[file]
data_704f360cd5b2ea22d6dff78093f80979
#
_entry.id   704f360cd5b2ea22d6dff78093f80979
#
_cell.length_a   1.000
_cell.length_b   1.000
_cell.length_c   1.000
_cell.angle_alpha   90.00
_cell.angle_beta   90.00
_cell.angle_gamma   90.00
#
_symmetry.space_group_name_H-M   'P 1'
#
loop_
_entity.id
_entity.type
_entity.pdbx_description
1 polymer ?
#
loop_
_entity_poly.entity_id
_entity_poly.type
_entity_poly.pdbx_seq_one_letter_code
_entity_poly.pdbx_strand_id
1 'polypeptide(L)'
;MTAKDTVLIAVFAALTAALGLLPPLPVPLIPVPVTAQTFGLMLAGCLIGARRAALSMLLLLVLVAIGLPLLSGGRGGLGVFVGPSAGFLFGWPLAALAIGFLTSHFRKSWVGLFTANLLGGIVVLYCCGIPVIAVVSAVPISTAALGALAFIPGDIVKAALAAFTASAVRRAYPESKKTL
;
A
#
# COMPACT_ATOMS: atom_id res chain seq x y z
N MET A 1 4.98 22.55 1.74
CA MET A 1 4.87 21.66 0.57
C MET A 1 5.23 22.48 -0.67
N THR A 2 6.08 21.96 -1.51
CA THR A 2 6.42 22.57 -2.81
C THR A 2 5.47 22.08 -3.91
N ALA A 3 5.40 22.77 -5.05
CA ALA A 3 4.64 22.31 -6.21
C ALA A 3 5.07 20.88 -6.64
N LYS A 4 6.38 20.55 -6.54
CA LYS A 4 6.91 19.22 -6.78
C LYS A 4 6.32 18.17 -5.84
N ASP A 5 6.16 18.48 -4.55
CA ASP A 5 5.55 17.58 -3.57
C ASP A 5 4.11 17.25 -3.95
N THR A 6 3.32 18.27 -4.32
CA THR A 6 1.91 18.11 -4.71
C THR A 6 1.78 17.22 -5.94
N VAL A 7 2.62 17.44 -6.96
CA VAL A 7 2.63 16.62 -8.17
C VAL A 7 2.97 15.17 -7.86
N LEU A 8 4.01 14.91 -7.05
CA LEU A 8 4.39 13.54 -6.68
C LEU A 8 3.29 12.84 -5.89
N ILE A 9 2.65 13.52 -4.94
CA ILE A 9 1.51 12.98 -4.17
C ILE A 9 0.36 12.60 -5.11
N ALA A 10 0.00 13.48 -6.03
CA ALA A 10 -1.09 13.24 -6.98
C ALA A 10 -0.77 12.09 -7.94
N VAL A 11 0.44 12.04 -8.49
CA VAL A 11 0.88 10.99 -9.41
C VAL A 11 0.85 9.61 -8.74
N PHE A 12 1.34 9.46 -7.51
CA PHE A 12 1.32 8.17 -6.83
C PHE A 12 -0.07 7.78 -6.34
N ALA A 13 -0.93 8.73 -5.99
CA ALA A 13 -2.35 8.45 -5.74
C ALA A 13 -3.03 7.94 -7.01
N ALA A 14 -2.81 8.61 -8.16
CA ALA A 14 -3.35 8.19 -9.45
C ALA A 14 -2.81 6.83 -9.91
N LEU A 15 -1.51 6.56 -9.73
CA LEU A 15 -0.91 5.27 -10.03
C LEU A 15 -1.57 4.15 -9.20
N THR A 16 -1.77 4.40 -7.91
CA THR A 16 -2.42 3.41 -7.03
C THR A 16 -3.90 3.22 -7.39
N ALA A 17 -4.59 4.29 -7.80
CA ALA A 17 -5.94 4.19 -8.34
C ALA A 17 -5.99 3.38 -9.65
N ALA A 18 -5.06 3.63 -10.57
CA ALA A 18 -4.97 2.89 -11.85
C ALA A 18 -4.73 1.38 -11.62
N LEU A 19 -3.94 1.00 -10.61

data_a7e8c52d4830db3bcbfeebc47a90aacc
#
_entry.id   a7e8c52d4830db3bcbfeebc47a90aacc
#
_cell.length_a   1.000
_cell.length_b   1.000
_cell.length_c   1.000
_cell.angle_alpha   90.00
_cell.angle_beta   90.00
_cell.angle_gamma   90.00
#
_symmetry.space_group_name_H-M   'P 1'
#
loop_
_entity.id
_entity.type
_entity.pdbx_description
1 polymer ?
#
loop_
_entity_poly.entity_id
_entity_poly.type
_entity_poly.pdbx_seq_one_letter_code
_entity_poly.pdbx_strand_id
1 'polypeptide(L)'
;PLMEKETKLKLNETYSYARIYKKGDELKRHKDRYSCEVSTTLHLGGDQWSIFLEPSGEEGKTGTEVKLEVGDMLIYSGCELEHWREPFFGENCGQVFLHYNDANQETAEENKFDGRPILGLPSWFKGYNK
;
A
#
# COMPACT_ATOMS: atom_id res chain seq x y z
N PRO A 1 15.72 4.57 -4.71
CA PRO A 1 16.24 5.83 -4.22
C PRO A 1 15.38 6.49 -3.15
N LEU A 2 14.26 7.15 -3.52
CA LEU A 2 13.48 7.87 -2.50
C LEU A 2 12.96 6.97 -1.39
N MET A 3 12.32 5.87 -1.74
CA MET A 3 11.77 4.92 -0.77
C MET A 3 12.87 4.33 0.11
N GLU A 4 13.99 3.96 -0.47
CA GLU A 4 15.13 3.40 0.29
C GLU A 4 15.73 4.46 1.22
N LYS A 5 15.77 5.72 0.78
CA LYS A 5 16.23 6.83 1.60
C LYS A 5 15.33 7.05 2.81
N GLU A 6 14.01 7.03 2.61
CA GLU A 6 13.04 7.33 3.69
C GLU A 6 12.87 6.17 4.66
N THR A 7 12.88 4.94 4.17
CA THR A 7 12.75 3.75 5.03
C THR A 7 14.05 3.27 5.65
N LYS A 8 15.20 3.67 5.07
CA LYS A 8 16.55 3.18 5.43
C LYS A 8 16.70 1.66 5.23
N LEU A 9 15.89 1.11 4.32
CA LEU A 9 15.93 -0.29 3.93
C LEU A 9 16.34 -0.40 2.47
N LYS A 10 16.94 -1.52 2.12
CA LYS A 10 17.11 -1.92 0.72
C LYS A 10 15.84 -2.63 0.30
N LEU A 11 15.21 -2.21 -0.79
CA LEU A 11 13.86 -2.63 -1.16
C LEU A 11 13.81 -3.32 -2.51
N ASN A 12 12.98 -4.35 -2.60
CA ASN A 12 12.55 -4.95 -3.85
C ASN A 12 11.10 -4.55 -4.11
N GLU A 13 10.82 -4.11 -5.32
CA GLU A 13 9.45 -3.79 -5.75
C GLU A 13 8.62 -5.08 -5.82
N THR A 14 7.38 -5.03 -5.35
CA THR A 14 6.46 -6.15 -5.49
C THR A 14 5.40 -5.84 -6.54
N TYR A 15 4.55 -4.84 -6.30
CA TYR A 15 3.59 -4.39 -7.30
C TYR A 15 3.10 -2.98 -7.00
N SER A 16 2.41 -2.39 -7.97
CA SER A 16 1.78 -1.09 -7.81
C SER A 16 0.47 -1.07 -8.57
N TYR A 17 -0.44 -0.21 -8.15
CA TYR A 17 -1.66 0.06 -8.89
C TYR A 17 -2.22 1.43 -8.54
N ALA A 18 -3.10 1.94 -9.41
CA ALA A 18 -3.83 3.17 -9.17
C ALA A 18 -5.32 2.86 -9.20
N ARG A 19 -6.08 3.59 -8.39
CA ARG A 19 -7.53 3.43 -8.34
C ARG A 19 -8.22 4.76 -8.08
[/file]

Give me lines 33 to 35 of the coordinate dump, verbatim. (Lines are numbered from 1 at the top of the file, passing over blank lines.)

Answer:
C MET A 1 5.23 22.48 -0.67
N THR A 2 6.08 21.96 -1.51
CA THR A 2 6.42 22.57 -2.81